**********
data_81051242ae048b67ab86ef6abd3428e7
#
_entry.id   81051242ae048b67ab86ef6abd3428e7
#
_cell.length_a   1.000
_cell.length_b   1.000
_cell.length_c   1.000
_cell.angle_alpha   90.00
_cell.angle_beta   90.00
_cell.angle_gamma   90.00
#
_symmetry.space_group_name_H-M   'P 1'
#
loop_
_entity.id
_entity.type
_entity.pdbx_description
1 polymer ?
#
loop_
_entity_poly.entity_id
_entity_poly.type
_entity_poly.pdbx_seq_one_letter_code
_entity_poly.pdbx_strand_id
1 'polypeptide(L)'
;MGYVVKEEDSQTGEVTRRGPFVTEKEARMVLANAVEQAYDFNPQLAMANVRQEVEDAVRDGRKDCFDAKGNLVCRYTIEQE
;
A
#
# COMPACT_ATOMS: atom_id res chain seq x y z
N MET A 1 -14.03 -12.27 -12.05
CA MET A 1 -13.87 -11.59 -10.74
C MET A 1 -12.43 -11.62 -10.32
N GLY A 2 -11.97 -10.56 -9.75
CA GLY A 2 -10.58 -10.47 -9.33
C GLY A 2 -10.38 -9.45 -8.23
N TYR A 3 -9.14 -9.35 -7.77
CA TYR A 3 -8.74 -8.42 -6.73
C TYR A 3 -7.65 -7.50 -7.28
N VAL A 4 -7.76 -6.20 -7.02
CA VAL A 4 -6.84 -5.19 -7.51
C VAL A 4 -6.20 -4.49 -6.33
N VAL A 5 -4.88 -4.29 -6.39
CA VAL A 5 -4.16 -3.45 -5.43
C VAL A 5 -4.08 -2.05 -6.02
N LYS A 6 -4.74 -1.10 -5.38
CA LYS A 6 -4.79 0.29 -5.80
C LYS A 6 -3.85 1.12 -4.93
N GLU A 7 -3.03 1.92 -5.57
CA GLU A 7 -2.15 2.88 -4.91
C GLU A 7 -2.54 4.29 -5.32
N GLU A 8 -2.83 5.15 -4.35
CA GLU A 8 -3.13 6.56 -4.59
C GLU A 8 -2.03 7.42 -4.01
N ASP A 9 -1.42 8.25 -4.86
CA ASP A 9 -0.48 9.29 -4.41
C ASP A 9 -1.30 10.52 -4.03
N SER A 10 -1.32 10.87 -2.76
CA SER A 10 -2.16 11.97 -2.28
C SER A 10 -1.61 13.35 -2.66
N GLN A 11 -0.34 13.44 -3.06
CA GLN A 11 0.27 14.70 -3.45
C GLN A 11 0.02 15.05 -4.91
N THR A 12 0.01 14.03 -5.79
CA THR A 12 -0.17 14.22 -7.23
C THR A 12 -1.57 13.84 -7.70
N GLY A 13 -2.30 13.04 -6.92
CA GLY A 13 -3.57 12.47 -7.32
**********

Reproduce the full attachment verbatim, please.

data_81051242ae048b67ab86ef6abd3428e7
#
_entry.id   81051242ae048b67ab86ef6abd3428e7
#
_cell.length_a   1.000
_cell.length_b   1.000
_cell.length_c   1.000
_cell.angle_alpha   90.00
_cell.angle_beta   90.00
_cell.angle_gamma   90.00
#
_symmetry.space_group_name_H-M   'P 1'
#
loop_
_entity.id
_entity.type
_entity.pdbx_description
1 polymer ?
#
loop_
_entity_poly.entity_id
_entity_poly.type
_entity_poly.pdbx_seq_one_letter_code
_entity_poly.pdbx_strand_id
1 'polypeptide(L)'
;MGYVVKEEDSQTGEVTRRGPFVTEKEARMVLANAVEQAYDFNPQLAMANVRQEVEDAVRDGRKDCFDAKGNLVCRYTIEQE
;
A
#
# COMPACT_ATOMS: atom_id res chain seq x y z
N MET A 1 -14.03 -12.27 -12.05
CA MET A 1 -13.87 -11.59 -10.74
C MET A 1 -12.43 -11.62 -10.32
N GLY A 2 -11.97 -10.56 -9.75
CA GLY A 2 -10.58 -10.47 -9.33
C GLY A 2 -10.38 -9.45 -8.23
N TYR A 3 -9.14 -9.35 -7.77
CA TYR A 3 -8.74 -8.42 -6.73
C TYR A 3 -7.65 -7.50 -7.28
N VAL A 4 -7.76 -6.20 -7.02
CA VAL A 4 -6.84 -5.19 -7.51
C VAL A 4 -6.20 -4.49 -6.33
N VAL A 5 -4.88 -4.29 -6.39
CA VAL A 5 -4.16 -3.45 -5.43
C VAL A 5 -4.08 -2.05 -6.02
N LYS A 6 -4.74 -1.10 -5.38
CA LYS A 6 -4.79 0.29 -5.80
C LYS A 6 -3.85 1.12 -4.93
N GLU A 7 -3.03 1.92 -5.57
CA GLU A 7 -2.15 2.88 -4.91
C GLU A 7 -2.54 4.29 -5.32
N GLU A 8 -2.83 5.15 -4.35
CA GLU A 8 -3.13 6.56 -4.59
C GLU A 8 -2.03 7.42 -4.01
N ASP A 9 -1.42 8.25 -4.86
CA ASP A 9 -0.48 9.29 -4.41
C ASP A 9 -1.30 10.52 -4.03
N SER A 10 -1.32 10.87 -2.76
CA SER A 10 -2.16 11.97 -2.28
C SER A 10 -1.61 13.35 -2.66
N GLN A 11 -0.34 13.44 -3.06
CA GLN A 11 0.27 14.70 -3.45
C GLN A 11 0.02 15.05 -4.91
N THR A 12 0.01 14.03 -5.79
CA THR A 12 -0.17 14.22 -7.23
C THR A 12 -1.57 13.84 -7.70
N GLY A 13 -2.30 13.04 -6.92
CA GLY A 13 -3.57 12.47 -7.32